The use of waste materials and methods to remove rare metals from industrial sources.


Researchers from Kanazawa University have found that palladium and silver can be recovered from industrial waste, which will save our world by reducing emissions and mitigating demand for dwindling natural resources.

Many metals are becoming increasingly scarce, but there is still a market for their use in electronics, medical equipment, and the manufacture of other products.

Major metals like these contaminate the ecosystem and damage human health.

Ideally, the metals should be recycled and reused from the waste. Recycling approaches are technically complex, costly, harmful, inefficient, and ultimately ineffective.

Researchers at Kanazawa University announce that their new separation technique greatly improves the recovery of silver and palladium ions from aqueous acidic waste. Recovering the metals in elemental, metallic form is easy, just burn the extraction material and collect the remaining metals after further heating.

A team of researchers researched the ability of cellulose fibers to catalyze the reduction of silver and palladium ions.

Adsorption was nearly complete for the pH spectrum from acidic to just below the acidic.

This is an acceptable experimental design.

“The adsorbent selectively chelated the soft acid silver and palladium cations,” states one of the researchers. “Of the 11 competing base metals we tested, only copper and lead ions also adsorbed, but we removed them with ease.”

The most metal-ion adsorption occurred rapidly, such as within one hour. In other methods, full adsorption requires a considerable amount of time.

“Intraparticle diffusion did not hinder adsorption, which is an endothermic, spontaneous chemical process,” said Hiroshi Hasegawa. “The maximum adsorption capacities for metals – e.g., 11 mmol/g for silver – are much higher than those reported in previous studies.”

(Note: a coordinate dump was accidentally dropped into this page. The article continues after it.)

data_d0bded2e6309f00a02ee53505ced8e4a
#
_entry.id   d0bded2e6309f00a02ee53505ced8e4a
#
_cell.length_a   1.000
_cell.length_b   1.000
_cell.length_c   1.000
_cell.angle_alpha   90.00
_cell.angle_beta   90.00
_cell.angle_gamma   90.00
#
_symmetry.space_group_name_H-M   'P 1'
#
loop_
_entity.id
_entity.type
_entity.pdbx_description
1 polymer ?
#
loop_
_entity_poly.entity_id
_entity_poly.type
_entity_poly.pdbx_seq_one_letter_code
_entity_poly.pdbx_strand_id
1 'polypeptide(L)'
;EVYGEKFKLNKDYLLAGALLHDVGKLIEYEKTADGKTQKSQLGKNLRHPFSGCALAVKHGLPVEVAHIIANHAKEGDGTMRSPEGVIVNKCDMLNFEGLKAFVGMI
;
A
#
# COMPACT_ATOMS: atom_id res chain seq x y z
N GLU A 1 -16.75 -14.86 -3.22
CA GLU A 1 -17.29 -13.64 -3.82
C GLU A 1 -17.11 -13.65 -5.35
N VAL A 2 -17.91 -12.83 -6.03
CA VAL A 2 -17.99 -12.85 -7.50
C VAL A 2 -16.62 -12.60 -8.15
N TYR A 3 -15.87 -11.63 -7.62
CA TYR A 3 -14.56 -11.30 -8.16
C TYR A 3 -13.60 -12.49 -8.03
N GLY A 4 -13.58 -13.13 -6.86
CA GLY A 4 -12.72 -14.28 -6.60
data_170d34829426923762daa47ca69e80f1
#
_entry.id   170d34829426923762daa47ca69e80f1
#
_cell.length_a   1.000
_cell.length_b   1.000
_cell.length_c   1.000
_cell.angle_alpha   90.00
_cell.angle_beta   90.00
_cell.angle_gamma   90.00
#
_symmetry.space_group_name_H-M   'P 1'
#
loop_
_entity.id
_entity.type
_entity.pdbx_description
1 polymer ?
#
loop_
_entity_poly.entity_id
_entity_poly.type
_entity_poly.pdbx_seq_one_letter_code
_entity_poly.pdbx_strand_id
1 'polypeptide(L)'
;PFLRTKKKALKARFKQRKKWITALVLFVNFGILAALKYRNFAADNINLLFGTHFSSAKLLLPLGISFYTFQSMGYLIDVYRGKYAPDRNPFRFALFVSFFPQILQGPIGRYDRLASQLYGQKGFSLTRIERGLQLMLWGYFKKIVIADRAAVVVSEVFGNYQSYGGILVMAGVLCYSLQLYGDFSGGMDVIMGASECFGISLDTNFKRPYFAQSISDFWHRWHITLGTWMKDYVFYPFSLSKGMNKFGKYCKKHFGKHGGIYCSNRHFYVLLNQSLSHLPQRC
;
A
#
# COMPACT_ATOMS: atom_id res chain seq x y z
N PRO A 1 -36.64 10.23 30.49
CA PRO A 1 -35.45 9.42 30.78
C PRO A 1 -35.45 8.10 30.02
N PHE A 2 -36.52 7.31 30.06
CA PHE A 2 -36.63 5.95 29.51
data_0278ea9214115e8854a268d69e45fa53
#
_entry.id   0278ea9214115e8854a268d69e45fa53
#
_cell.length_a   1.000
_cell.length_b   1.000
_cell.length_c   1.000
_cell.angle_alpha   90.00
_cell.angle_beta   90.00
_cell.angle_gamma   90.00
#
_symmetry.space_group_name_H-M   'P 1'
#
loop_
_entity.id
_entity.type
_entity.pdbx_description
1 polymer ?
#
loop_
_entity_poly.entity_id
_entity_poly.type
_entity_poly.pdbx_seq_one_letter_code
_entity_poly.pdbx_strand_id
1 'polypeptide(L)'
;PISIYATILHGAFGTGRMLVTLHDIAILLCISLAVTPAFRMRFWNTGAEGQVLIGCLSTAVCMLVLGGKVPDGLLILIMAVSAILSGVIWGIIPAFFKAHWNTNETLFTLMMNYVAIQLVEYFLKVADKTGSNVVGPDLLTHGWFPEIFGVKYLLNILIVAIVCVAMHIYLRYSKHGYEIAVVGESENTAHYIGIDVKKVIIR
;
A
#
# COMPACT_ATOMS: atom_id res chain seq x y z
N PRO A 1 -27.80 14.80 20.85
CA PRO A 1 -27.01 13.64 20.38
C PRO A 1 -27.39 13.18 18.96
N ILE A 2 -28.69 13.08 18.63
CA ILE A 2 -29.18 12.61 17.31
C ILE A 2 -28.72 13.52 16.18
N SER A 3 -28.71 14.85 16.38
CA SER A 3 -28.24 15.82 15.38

After adsorption, the researchers were able to extract elemental silver or palladium through a simple method of combustion. The extract was then heated to a higher temperature and converted into smaller crystals.

Alternatives to cyanide or other toxic extracts were not necessary. The lab concluded that the final metals are in metallic form, not oxide.

We extracted much of the silver and palladium from actual industrial waste samples.” After the extraction, the precipitation of all of the pure and elemental metals was as smooth as in our experiments.

Both palladium and silver are essential metals, yet their natural reserves are diminishing rapidly.

Increasing demand demands that we use metals we have already by seeking new applications for them.

The research discussed is a significant advancement that will lead to more reliable supplies and lower delivery costs down the road.

Reference: “Selective recovery of silver and palladium from acidic waste solutions using dithiocarbamate-functionalized cellulose”, by Foni B.

Ismail M. M. Rahman, Keisuke Nakakubo, Koki Yunoshita, Masaru Endo, Kanji Nagai, Asami S. Mashio, Tsuyoshi Taniguchi, Katsuhiro Maeda and Hiroshi Hasegawa. Chemical Engineering Journal. DOI: 10.1016/j.cej.2020.127225.


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